Legal experts we have consulted have explained that the errors in the report could be minor and could simply be rectified by means of sworn affidavits or the Commissioners appearing before the court to be examined and cross-examined by parties involved. However, if not attended to, the errors could grant Mavericks Revue a lifeline in terms of additional time or even the entire report being set aside.

What happened to Page 53?

In our attempts to understand what had happened to the missing Page 53, we sought an audience with Adv. Mushwana who, for reasons known only to himself, failed to respond to our repeated phone calls. How could he, a seasoned advocate, have signed off a report that was technically defective without appending any acceptable explanation?

Suspecting that the real investigations and the Report must have originated from Cape Town, we successfully reached the Commission’s Cape Town senior legal Services officer, Tammy Carter, who gladly talked to us.

In a recorded telephone conversation, she questioned why we were the only team of journalists focusing on the Page 53 issue. While we may not assume to know how other journalists had handled the report, we know that not only did we read through every word of it, but we had some high-tech assistance.

It is normal for readers not to keenly check the paginations of documents or books, but our attention was first drawn to the possible defectiveness of the report when it was clear that the flow got jumpy. This was confirmed by our information-processing application, which marked the affected areas for interrogation.

Just to be certain, we fed several other SAHRC’s previous Reports and Publications into our system in case No. 53 was somehow regarded as a bad-omen number by SAHRC. The results were clear: this was the only report without Page 53.

While denying that the report presented to the High Court had been tampered with, Carter initially claimed that pagination could have been lost during their manual insertions. Manual? What word processing software do they use at the Commission, we asked. Her response was that it is Microsoft Office.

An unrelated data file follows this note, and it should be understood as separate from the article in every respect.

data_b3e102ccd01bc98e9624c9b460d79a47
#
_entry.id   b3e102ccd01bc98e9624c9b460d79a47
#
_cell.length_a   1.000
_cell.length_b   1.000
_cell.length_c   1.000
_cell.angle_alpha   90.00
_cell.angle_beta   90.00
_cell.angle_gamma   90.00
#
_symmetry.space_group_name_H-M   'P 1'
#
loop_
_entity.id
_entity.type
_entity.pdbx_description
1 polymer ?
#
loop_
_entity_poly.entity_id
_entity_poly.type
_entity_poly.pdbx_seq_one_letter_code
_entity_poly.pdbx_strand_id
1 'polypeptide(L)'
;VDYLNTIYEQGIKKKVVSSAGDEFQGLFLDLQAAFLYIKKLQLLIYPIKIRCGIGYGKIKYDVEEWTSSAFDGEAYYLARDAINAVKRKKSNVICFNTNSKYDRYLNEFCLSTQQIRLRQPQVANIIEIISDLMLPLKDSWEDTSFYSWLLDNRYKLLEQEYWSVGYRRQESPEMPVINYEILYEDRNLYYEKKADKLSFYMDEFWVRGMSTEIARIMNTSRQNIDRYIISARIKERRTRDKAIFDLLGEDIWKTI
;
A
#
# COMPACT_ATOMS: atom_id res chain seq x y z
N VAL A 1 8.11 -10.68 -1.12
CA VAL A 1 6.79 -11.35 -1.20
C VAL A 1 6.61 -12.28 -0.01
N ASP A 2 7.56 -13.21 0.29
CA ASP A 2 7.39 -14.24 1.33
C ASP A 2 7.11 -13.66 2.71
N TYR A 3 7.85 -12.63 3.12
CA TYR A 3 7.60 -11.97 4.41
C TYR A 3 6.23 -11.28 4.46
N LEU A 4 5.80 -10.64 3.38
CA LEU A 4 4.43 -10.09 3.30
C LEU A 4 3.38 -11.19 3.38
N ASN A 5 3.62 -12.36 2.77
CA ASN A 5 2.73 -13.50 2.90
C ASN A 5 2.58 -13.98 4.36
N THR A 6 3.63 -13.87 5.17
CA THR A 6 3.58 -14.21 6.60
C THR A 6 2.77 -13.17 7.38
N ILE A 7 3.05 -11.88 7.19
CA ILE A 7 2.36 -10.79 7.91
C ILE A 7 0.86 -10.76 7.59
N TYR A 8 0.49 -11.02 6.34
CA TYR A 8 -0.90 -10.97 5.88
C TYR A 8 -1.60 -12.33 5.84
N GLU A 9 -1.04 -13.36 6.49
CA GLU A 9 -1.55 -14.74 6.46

After that confirmation, we pointed out the other inconsistencies with the report. Not only was there the Page 53 omission, the formatting around the missing page had been interfered with.

Page 52 ends with Paragraph 9.2.6 Perks and Benefits. The next noted Paragraph is found on Page 55: Paragraph 9.2.10 - so missing in between are three Bullet numberings (9.2.7, 9.2.8, 9.2.9). For the Bulleting formats to have been lost on Page 54, someone must have physically altered them. How long were they? What was so damaging - or not - in the altered paragraphs that the court had to be denied access to them? And who exactly made the alterations? 

Carter was able to answer only the last of the questions: “So many individuals worked on the report that it would not be easy to identify who exactly ‘edited’ the [suspect] area.” Wrong again. Technology is able to assist in identifying at what point in time the said ‘edits’ were affected and by whom.

The buck however still stops with Adv. Mushwana. He signed them off. If the individuals who made the legally-damaging changes cannot be identified by the Commission, the Chairman may find himself being forced to convince the Western Cape High Court that he did not make the changes himself.